The evolution from a “subject matter expert” to a “wider project and result-oriented legal and risk advisor” demands creativity, critical thinking, language, and complex information processing skills, and the ability to make decisions. We experienced that a constant focus on the overall project result (beyond just the legal or compliance aspects; a corporate culture aiming for simplification and clear communication; and the setting of clear objectives to complete specific projects within a certain timeframe beyond a vague “provide good support to the business,” encourages the development of cognitive skills.
Despite being a subject of debate, we believe that empathy is also a skill that can be learned and is gaining importance in the “next normal.” Empathy will (with less interaction and potentially less direct contact) become more important for managers in the legal, regulatory, and compliance functions to balance the teams’ performance with accommodating individual member’s needs and expectations.
As empathy comes more natural for some and is (in some corporate cultures) even seen as a sign of weakness, setting some guidelines that foster empathy, whatever you want to call it, will improve the teams’ performance. Among those guidelines can be the expectation for regular bilateral feedback rounds, structured periodic or ad-hoc “emoticon” employee satisfaction surveys and behavioral guidelines such as not sending work assignments after business hours; empowering by setting clear objectives; trusting in the execution of tasks (including turning down escalations); and giving clear feedback when a task is done.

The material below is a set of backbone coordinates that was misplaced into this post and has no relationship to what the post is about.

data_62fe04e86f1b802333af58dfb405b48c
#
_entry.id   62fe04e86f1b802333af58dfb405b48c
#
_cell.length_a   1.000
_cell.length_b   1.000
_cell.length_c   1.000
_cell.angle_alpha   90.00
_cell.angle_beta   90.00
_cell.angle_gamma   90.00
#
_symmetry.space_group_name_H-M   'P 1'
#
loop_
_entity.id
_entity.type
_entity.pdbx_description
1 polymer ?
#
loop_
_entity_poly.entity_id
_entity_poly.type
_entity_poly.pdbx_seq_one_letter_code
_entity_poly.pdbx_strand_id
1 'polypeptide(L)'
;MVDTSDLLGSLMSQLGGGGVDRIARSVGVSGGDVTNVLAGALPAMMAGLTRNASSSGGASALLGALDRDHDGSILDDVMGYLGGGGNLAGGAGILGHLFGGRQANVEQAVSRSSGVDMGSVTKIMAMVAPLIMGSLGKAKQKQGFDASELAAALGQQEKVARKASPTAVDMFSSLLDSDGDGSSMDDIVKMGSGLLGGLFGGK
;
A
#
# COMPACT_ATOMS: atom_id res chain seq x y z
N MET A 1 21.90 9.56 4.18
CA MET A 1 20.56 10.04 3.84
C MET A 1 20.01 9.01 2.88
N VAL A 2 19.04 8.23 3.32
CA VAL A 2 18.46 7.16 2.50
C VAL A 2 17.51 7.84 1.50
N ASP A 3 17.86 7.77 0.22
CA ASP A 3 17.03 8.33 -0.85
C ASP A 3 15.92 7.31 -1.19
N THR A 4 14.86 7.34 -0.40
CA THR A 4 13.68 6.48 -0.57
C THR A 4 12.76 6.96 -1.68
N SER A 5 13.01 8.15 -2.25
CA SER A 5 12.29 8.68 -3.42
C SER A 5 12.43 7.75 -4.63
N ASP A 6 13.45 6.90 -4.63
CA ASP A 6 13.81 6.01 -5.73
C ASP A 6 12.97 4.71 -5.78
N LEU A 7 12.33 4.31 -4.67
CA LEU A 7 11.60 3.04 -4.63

Ability to learn and re-learn
Finally and maybe among the most important skills is the ability and willingness to learn and re-learn. Not only in the health and safety context of COVID, but in conjunction with the rapidly changing geopolitical landscape and evolving and disappearing industries, will legal and risk management functions need to adapt to changes and adapt faster than ever before. Learning new laws, new technologies, and new ways of working will very likely demand lifelong learning beyond the fashionable use of the word. Promoting a corporate culture that puts innovation at its heart, is open to change; accepts and excuses mistakes as part of a learning company; and encourages the ability to give and receive critical feedback, will be essential.
COVID-19 will not lead to the end of globalization but it has triggered transformative steps that general counsel and compliance officers of globally active legal and risk management functions need to consider to ensure sustainable success in the “next normal.” In that sense, the COVID-19 impacts may have been, borrowing the famous words from Winston Churchill, not the end, not even the beginning of the end, but perhaps the end of a beginning.